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Carnival in Malta

By Malta Expert: Victoria, February 2012

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Come and join the Carnival festivities!

Some hate it; others bear it, while others like me simply live every day of the year waiting for those five short days, usually in February, when the silliness, the senseless and the idiotic takes over.

Carnival in Malta is an important event on the religious calendar, and follows the traditional Catholic Carnival celebration, which literally translated means ‘Meat is allowed’. Fasting during this period is still practiced relatively widely by the Maltese, with many avoiding meat and sweets on Wednesdays and Fridays.

If you are in Malta for holiday during these 5 days, the Malta Carnival 2012 is the perfect event for you and the whole family. The festivity normally includes prolific late-night parties, masked balls, grotesque mask and dress competitions, marching bands and a colorful parade of large floats. Building Carnival floats has become a true competition with several groups from around the Maltese islands preparing, designing and constructing intricate and brightly colored floats. Often, high power sound installations are added to these structures to ensure that the float isn’t only the most eye catching one of them all, but also makes their presence known through thumping beats, sometimes with a DJ spinning a set of turntables on the float itself.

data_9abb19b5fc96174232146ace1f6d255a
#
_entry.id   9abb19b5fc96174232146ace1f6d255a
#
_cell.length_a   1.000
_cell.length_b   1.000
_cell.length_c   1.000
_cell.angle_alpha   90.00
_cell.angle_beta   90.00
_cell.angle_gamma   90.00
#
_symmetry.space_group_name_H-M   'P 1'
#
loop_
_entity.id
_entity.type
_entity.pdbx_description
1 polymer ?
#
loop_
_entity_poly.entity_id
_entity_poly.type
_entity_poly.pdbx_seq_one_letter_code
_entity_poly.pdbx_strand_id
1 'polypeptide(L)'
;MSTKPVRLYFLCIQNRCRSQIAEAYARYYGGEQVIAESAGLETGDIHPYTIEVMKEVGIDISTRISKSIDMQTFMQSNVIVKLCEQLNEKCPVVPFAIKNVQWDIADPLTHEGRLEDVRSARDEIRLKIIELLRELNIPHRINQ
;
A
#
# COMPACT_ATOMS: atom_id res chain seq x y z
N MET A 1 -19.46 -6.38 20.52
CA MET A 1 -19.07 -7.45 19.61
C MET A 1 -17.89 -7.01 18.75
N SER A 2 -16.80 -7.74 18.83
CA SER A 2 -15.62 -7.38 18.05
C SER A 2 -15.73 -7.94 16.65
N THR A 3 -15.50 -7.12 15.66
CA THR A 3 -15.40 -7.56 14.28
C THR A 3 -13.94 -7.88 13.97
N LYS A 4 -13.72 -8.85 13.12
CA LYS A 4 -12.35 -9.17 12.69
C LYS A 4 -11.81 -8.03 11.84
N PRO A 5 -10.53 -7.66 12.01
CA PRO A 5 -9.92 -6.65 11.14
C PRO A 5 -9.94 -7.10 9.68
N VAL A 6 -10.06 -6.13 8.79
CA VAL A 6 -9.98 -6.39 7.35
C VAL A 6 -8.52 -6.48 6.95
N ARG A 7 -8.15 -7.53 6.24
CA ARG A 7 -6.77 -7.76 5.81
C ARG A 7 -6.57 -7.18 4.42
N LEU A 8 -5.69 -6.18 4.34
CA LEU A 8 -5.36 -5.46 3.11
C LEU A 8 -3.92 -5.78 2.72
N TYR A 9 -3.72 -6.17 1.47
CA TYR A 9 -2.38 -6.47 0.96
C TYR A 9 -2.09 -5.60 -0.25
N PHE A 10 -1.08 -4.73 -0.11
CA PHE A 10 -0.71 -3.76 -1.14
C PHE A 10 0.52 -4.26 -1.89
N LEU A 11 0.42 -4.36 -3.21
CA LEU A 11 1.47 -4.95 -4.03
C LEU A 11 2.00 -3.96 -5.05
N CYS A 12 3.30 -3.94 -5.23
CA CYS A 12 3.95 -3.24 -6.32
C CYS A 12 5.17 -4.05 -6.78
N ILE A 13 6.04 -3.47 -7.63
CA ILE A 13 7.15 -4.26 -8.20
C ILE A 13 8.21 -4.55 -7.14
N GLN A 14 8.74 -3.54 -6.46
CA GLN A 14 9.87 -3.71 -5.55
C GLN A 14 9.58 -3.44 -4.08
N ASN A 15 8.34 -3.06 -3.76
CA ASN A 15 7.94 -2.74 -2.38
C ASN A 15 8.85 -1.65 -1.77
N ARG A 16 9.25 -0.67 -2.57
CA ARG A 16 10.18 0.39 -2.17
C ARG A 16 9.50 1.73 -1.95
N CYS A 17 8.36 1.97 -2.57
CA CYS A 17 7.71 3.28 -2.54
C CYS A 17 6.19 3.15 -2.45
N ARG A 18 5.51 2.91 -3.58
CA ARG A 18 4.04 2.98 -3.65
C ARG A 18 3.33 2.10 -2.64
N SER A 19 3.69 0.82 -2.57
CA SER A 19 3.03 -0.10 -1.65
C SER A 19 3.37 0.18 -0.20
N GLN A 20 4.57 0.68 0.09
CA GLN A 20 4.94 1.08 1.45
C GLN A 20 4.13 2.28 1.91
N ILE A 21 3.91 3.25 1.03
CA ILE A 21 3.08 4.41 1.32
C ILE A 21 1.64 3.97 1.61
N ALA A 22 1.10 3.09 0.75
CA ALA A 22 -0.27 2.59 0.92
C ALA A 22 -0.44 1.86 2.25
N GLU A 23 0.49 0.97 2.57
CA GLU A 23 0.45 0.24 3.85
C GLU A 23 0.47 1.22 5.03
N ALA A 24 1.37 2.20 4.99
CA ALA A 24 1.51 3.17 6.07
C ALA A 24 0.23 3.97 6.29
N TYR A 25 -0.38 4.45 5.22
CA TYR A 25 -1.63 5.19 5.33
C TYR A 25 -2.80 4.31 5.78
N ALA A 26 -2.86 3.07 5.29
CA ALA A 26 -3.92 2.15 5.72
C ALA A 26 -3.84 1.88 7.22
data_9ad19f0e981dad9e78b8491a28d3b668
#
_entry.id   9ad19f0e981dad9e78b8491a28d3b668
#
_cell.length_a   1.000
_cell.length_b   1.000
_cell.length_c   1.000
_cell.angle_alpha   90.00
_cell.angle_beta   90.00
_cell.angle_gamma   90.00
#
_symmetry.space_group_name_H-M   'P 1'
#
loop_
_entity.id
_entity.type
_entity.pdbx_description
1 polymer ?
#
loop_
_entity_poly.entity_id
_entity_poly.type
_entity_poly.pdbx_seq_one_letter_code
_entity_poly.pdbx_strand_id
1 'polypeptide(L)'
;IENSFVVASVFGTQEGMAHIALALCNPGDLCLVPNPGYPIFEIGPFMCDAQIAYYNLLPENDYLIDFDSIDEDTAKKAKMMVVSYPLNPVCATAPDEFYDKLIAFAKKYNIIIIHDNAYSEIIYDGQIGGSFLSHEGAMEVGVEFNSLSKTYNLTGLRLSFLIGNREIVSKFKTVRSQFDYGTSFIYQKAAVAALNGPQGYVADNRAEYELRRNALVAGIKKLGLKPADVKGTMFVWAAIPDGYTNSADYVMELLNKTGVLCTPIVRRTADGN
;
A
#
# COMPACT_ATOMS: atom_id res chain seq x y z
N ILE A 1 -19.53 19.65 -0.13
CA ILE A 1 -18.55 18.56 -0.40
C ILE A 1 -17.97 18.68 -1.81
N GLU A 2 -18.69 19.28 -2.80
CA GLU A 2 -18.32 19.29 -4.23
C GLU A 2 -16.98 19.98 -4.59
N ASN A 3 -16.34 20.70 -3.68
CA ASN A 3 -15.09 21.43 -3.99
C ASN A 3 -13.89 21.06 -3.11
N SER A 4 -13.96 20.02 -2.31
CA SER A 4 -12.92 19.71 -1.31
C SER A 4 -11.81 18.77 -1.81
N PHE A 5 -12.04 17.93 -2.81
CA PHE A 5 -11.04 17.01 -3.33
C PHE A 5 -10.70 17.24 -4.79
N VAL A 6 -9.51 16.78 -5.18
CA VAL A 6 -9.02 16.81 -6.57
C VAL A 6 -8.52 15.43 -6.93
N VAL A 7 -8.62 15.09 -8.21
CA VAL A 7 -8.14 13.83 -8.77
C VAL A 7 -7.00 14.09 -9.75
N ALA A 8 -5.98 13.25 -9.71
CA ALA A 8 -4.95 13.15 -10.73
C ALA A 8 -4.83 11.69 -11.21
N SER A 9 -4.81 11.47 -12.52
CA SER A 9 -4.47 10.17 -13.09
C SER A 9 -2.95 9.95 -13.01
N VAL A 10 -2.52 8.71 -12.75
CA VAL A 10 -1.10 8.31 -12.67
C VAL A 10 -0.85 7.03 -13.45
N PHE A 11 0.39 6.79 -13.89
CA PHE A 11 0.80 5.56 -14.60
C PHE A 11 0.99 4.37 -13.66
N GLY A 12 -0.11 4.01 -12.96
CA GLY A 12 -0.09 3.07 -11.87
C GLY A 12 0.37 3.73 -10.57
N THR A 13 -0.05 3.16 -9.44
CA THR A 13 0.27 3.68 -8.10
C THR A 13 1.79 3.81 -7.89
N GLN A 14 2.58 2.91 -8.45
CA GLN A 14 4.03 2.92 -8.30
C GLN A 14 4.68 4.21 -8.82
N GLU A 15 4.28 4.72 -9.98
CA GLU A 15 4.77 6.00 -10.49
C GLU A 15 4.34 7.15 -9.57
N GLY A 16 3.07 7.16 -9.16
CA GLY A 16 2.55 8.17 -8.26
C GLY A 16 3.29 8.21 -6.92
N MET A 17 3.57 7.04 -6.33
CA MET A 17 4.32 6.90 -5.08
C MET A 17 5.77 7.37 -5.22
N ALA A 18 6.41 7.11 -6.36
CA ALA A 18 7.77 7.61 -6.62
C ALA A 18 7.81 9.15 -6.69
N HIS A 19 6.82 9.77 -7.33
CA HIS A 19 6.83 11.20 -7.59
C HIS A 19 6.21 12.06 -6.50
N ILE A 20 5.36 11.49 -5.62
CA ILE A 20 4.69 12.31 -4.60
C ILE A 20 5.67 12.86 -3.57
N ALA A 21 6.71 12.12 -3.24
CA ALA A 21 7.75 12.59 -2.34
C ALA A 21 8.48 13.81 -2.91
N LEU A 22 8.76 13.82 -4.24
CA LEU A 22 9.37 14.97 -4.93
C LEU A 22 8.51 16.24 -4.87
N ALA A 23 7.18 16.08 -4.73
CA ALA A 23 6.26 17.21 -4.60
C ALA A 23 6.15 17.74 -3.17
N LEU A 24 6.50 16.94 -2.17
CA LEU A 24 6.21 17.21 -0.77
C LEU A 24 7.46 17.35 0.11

The largest of the carnival celebrations mainly take place in and around the capital city Valletta and Floriana, however there are several "spontaneous" carnivals in more remote villages of Malta and Gozo. The most notable celebration is the Nadur Carnival, which has grown in popularity in recent years.  In fact, thousands of Maltese people and visitors each year cross over to Gozo to join in the celebrations. The Nadur Carnival is renowned for its darker (sometimes macabre) and more risque themes. You will often see cross-dressers, ghost costumes and revelers dressed up as clergy folk. The local participants are often silent for most of the time in order to make sure that they remain unidentified - so much so that is sometimes referred to as the Silent Carnival.

As with any celebration in Malta, Carnival is associated with lots of food and drink. So, while you are here make sure you won’t miss the Carnival sweets. These includes the ‘perlini’ which are multi-colored sugar coated almonds and the ‘prinjolata’, which is a towering assembly of sponge cake, biscuits, almonds and citrus fruits, topped with cream and pine nuts.

- Victoria Bezzina

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